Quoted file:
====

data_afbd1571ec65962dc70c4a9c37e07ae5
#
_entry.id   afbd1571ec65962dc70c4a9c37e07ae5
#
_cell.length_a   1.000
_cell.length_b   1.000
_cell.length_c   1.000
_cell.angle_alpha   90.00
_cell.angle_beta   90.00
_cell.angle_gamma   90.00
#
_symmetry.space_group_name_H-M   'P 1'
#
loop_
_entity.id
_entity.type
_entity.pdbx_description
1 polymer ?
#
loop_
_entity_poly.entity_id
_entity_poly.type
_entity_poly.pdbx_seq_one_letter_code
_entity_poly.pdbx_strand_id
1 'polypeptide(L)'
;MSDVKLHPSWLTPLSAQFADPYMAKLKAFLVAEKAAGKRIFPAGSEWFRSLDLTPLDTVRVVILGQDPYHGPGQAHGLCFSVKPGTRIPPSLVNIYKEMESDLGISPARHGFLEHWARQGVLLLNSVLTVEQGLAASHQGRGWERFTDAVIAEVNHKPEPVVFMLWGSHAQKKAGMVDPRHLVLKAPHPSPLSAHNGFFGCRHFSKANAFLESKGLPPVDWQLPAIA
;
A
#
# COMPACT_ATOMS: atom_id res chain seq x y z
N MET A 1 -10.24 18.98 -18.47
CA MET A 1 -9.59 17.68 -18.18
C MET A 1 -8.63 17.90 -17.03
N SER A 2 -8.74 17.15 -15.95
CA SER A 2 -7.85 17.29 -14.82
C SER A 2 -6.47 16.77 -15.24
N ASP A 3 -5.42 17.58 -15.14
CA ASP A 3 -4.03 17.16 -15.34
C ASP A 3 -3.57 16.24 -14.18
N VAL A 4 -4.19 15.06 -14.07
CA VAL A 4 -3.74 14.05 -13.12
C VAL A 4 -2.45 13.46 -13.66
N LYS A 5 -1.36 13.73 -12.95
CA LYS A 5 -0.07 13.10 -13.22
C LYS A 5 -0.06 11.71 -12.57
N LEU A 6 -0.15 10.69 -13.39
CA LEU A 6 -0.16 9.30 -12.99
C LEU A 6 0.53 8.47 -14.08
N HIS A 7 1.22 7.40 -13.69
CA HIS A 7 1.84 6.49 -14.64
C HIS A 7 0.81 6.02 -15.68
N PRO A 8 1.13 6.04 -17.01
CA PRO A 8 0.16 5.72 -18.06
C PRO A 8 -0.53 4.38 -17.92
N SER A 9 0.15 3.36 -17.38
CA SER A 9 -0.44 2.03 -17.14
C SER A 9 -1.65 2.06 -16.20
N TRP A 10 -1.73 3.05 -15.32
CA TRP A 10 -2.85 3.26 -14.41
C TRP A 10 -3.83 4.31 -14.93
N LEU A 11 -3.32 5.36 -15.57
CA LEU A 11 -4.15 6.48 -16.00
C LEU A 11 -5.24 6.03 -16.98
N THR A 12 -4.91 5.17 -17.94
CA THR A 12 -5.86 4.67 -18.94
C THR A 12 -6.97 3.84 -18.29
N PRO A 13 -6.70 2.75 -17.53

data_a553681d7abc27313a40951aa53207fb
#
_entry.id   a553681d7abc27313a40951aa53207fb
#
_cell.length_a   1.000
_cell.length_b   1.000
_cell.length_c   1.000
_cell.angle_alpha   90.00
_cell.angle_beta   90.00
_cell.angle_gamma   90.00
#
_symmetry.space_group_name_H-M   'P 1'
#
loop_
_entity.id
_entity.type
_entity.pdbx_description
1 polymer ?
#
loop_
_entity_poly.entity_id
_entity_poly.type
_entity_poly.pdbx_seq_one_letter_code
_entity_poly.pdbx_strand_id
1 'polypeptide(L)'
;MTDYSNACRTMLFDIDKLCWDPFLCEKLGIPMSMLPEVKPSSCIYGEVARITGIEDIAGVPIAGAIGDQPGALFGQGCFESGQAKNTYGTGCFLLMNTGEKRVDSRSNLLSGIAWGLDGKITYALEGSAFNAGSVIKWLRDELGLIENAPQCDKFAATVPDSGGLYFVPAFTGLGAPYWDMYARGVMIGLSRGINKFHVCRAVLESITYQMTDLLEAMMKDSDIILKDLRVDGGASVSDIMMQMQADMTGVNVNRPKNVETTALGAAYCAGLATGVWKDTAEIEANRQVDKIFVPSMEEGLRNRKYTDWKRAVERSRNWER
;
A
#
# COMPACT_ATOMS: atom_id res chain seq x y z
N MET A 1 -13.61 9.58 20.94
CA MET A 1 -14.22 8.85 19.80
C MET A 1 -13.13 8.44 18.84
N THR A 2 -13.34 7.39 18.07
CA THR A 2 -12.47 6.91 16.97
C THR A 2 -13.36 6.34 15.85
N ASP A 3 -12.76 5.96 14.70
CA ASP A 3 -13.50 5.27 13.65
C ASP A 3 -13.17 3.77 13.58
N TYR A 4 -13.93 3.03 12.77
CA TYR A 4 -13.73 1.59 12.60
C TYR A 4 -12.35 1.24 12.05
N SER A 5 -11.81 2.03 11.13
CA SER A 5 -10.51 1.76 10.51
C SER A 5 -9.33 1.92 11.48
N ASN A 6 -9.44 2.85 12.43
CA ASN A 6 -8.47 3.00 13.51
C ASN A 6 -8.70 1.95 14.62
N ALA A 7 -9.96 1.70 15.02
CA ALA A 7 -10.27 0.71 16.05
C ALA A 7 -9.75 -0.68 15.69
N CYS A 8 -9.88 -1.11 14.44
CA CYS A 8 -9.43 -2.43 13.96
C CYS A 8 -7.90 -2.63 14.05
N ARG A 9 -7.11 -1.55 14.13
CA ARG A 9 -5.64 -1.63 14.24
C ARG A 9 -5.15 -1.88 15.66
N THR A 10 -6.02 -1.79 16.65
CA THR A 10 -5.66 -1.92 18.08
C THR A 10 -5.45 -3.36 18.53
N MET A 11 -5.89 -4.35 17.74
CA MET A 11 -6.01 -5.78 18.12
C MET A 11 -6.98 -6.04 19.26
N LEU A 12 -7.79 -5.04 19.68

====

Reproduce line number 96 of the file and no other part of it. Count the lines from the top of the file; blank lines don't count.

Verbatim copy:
#